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on September 26, 2008
Judging from the specs (Japanese/English subs and language) and the cover art (English text but no BBFC rating stamp the way a UK release would have), it looks like this might be the Japanese BD release of 'Ronin,' which has been out for a little while now. I bought it myself for about the same price as this, and I've got to tell you that you may not find it worth it. It's one of Fox's earlier MPEG-2 transfers and looks like most Fox movies of that vintage--slightly gray, slightly fuzzy. It's still a leap above both DVD editions and it certainly doesn't look outright bad by any means...but unless the $45 pricetag means nothing to you, you might want to just wait to see if the eventual U.S. release gets a better treatment.

Edit: Oh, and--again, if this is indeed the Japanese release--no features except for the theatrical trailer (and a few trailers for other Fox releases).
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on August 23, 2004
This movie rightfully goes into the roster of classic spy flicks, like NORTH BY NORTHWEST, THE FRENCH CONNECTION, DAY OF THE JACKAL, and THE MANCHURIAN CANDIDATE.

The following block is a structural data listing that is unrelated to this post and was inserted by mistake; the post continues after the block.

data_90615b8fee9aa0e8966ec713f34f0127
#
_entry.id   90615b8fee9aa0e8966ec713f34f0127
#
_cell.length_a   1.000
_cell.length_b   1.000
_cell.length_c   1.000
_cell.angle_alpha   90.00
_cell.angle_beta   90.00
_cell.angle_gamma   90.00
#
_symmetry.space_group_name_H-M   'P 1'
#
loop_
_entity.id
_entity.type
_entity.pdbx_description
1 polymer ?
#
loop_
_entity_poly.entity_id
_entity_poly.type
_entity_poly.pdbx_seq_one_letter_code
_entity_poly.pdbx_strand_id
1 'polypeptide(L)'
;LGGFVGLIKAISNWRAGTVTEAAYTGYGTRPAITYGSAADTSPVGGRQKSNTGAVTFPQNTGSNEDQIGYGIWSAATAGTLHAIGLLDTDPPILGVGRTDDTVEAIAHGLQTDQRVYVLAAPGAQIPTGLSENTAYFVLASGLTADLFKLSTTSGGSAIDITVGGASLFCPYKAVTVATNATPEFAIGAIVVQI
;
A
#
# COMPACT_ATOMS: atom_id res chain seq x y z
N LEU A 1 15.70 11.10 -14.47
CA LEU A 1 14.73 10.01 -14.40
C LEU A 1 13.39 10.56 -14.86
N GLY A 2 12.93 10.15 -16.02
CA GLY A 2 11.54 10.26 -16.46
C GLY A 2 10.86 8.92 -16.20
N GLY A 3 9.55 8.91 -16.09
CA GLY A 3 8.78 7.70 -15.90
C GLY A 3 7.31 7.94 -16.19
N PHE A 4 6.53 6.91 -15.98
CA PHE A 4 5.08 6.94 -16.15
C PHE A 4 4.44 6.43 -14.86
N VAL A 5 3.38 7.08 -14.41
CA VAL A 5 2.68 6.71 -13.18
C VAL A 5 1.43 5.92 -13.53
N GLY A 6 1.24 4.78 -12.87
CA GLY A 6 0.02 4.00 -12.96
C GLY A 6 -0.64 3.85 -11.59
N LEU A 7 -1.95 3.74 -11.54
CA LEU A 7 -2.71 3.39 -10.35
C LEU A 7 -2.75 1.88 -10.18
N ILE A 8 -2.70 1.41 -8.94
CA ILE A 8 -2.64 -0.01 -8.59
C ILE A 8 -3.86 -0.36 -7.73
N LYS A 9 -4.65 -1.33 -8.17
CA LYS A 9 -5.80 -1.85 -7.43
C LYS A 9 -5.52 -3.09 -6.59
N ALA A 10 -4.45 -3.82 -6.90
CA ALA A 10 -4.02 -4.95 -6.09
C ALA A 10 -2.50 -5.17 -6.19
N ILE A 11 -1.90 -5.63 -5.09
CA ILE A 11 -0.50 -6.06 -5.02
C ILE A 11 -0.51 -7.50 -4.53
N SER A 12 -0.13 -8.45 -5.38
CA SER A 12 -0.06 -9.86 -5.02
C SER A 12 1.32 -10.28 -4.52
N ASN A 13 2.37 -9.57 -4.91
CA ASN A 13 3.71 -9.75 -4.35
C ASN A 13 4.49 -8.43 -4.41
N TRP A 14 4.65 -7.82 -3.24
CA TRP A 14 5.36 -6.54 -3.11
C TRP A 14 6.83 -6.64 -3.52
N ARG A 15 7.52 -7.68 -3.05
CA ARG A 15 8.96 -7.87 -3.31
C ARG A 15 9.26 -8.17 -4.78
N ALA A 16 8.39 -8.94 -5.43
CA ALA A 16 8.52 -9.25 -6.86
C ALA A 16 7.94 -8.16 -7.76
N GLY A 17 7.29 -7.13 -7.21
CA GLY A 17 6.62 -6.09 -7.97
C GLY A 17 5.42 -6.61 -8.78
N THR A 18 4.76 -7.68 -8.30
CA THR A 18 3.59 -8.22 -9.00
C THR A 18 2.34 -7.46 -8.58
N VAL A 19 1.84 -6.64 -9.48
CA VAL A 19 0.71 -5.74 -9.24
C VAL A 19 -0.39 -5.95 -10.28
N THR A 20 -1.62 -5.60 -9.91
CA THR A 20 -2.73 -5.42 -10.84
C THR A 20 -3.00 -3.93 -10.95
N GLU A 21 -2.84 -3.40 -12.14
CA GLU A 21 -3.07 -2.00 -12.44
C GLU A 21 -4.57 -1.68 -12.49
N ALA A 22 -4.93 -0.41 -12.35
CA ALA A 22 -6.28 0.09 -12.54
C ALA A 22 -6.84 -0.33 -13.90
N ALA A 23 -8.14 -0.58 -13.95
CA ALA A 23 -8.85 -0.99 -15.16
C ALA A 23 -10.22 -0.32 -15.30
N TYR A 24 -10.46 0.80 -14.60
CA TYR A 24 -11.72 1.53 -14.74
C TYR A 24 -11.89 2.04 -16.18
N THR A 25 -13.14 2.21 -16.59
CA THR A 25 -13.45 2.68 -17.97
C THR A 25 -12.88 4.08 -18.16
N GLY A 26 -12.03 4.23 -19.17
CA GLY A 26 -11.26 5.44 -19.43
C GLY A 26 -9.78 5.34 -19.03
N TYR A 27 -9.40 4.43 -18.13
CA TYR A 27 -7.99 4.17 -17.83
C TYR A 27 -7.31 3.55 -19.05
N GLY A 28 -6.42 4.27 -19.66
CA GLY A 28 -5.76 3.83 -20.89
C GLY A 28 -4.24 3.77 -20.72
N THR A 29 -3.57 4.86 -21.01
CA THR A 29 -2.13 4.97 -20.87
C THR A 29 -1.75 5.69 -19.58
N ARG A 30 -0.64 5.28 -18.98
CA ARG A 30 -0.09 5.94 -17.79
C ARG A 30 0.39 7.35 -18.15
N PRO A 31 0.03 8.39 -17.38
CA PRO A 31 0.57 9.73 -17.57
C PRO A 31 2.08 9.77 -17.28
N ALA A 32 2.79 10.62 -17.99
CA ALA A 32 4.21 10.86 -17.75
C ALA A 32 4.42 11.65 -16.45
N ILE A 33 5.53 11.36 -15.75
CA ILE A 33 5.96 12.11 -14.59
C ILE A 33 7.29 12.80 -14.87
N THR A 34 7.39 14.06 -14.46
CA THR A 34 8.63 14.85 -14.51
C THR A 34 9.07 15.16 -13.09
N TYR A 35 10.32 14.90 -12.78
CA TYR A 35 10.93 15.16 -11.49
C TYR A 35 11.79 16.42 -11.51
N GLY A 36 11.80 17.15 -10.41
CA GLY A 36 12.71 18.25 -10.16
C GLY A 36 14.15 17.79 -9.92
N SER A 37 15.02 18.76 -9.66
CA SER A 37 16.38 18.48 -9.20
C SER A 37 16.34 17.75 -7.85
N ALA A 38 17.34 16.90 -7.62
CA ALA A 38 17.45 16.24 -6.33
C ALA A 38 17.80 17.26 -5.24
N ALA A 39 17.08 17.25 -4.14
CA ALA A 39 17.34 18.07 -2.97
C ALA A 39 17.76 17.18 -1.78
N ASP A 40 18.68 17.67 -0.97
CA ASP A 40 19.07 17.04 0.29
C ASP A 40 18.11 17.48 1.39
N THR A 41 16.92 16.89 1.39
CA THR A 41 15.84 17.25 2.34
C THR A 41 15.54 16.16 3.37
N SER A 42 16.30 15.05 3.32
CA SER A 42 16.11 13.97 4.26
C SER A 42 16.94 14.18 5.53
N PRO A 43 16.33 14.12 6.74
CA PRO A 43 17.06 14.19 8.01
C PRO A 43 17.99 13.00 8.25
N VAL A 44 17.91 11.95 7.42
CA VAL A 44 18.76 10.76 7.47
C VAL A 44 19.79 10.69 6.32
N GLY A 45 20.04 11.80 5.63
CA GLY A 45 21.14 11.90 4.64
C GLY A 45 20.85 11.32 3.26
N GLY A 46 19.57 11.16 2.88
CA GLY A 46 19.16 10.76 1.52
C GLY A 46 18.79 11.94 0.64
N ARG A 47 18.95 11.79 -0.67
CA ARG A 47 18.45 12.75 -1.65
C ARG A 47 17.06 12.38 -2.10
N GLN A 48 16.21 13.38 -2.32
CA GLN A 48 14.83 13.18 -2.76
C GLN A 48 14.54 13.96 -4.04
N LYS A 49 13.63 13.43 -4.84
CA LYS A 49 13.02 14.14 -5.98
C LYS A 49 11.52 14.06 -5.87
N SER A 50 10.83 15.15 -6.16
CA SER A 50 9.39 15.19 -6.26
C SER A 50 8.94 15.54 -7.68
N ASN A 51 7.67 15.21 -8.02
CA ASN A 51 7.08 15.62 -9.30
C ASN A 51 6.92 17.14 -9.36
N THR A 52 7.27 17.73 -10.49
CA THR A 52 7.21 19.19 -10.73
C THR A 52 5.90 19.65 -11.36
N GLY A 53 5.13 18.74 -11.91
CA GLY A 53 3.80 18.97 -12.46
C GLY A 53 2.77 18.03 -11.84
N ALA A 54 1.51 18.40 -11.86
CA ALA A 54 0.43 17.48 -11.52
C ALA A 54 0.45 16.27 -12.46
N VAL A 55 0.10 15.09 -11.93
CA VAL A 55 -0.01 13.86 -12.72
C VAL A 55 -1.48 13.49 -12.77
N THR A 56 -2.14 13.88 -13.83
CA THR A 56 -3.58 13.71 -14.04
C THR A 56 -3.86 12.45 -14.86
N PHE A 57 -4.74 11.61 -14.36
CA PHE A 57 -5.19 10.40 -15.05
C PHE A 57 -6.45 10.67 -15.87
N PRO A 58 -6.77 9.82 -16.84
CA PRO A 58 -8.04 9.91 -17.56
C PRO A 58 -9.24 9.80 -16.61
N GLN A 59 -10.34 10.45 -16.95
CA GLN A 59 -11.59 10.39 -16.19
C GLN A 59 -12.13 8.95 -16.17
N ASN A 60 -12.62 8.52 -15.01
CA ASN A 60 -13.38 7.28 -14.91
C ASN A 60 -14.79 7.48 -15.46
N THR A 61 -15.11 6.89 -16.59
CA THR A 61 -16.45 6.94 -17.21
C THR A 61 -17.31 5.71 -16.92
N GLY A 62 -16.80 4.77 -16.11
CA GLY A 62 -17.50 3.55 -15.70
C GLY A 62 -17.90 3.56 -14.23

Written by David Mamet (see the 2004 Val Kilmer movie SPARTAN, which Mamet wrote and directed), this is a very understated spy thriller that has great car chases, confused motivations, and cool explosions. It doesn't get any better than that. What really pulls it off, however, is a script that elegantly reflects a sort of post-COLD WAR vacuum in the intelligence world, a situation that the movie has as parallel to the collapsing feudal order in medieval Japan, when wandering ronin samurai moved fluidly in a disintegrating social order (see Kurosawa's YOJIMBO).

There are two car chases in this film that are unbelievable. The direction is just fantastic. The character development--particularly of the protaganist "Sam" and Reno's "Vincent"--is also superb. The reality of the events is shown in the vulnerability DeNiro's character exhibits. Sort of an anti-Rambo.